The TARDIS brings the Doctor and his companion, retired Brigadier Alistair Lethbridge-Stewart, to the ravaged planet Skaro, devastated by centuries of war and left with only one habitable city. The Doctor and Alistair almost immediately run afoul of a Dalek-imposed curfew; they’re only saved by members of the Thal underground resistance that seeks to overthrow their Dalek rulers. The Doctor and Alistair get a crash course in local history: due to the first Doctor’s intervention during his first visit to Skaro, the Thals rose up and effectively drove the Daleks away from Skaro. The Daleks spread into space, but then abruptly returned to Skaro to enslave the Thals anew. Having helped to change Skaro’s history enough to create the present situation, the Doctor feels a responsibility to change the planet’s destiny again. Alistair relishes the chance to lead the resistance fighters in their fight against the Daleks, but in the background, the Doctor notices repeated propaganda broadcasts focusing on a being he has never heard of before: Davros, the creator of the Daleks, attempting to instill a messianic fervor into his creations. But Davros left Skaro long ago, his destination and his mission unknown, and the Doctor is able to use that mystery to turn the Dalek-Thal conflict into a Dalek civil war. When another invading force arrives – this time neither Dalek nor Thal – the Doctor realizes that his actions have played into the hands of another race that wants to rule Skaro.
Cast: David Warner (The Doctor), Nicholas Courtney (Brigadier Lethbridge-Stewart), Terry Molloy (Davros), Nicholas Briggs (The Daleks), Amy Pemberton (Nadel), Sarah Douglas (Gillen), Jeremy James (Delt), Christopher Heywood (Toloc)
Timeline: after The War Games and after Sympathy For The Devil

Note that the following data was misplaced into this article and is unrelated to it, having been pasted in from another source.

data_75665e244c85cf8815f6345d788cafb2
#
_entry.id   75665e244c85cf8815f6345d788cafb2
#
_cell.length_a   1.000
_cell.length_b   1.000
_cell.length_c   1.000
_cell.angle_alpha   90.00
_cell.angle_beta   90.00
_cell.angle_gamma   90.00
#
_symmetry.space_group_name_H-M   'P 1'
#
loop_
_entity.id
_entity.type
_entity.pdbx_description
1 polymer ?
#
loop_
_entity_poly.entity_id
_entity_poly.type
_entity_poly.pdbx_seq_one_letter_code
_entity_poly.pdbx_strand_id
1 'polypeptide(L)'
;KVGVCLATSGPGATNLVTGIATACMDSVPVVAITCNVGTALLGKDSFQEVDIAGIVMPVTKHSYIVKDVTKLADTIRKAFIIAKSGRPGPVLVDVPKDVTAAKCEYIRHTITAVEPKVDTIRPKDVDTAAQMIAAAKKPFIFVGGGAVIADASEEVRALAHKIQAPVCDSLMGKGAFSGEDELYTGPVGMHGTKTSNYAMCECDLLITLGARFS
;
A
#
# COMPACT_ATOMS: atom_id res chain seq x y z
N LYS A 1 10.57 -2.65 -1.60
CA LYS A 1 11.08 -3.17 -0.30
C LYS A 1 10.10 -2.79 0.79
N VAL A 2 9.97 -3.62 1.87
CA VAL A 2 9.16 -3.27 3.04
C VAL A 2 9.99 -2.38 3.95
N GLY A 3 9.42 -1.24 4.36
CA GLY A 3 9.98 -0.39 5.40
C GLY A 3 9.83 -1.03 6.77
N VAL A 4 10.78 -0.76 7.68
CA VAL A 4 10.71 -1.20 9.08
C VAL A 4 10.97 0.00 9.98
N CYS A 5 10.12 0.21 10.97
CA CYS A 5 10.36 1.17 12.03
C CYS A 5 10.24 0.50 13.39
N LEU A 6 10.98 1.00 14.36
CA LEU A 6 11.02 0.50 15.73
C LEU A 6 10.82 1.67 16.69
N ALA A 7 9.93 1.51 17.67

Notes: This adventure features the alternate third Doctor played by David Warner and an alternate Brigadier Lethbridge-Stewart, both of whom were introduced in the previous Doctor Who Unbound story Sympathy For The Devil. Where the previous range of Unbound stories marked the 40th anniversary of Doctor Who, the release of Masters Of War coincides with the 45th anniversary of the first broadcast episode of Doctor Who. As this story presumes that the Doctor’s life has taken a different path from the Doctor accepted as the central hero of the “main” timeline, Davros has never met the Doctor. Given the different “origin story” of Davros’ horrific injuries, this is also a different Davros than the one heard in the I, Davros audio spinoff series.
LogBook entry and TheatEar review by Earl Green
Review: Ever since 2003’s half-dozen Doctor Who Unbound adventures, I’ve been clamoring for a follow-up to one in particular: Sympathy For The Devil, starring David Warner as an alternative to Jon Pertwee’s third Doctor. The Unbound stories dispense with the intricate long-running continuity – or find “what if?” forks in the road that could have made the Doctor’s adventures completely different from what unfolded on TV. Warner is still an inspired piece of casting as the Doctor, and Sympathy‘s closing scene – in which he whisks the retired, embittered Brigadier Lethbridge-Stewart away as his new sidekick – was a tantalizing one. Not all of the Unbound stories were so open-ended, but Sympathy was, and deliciously so.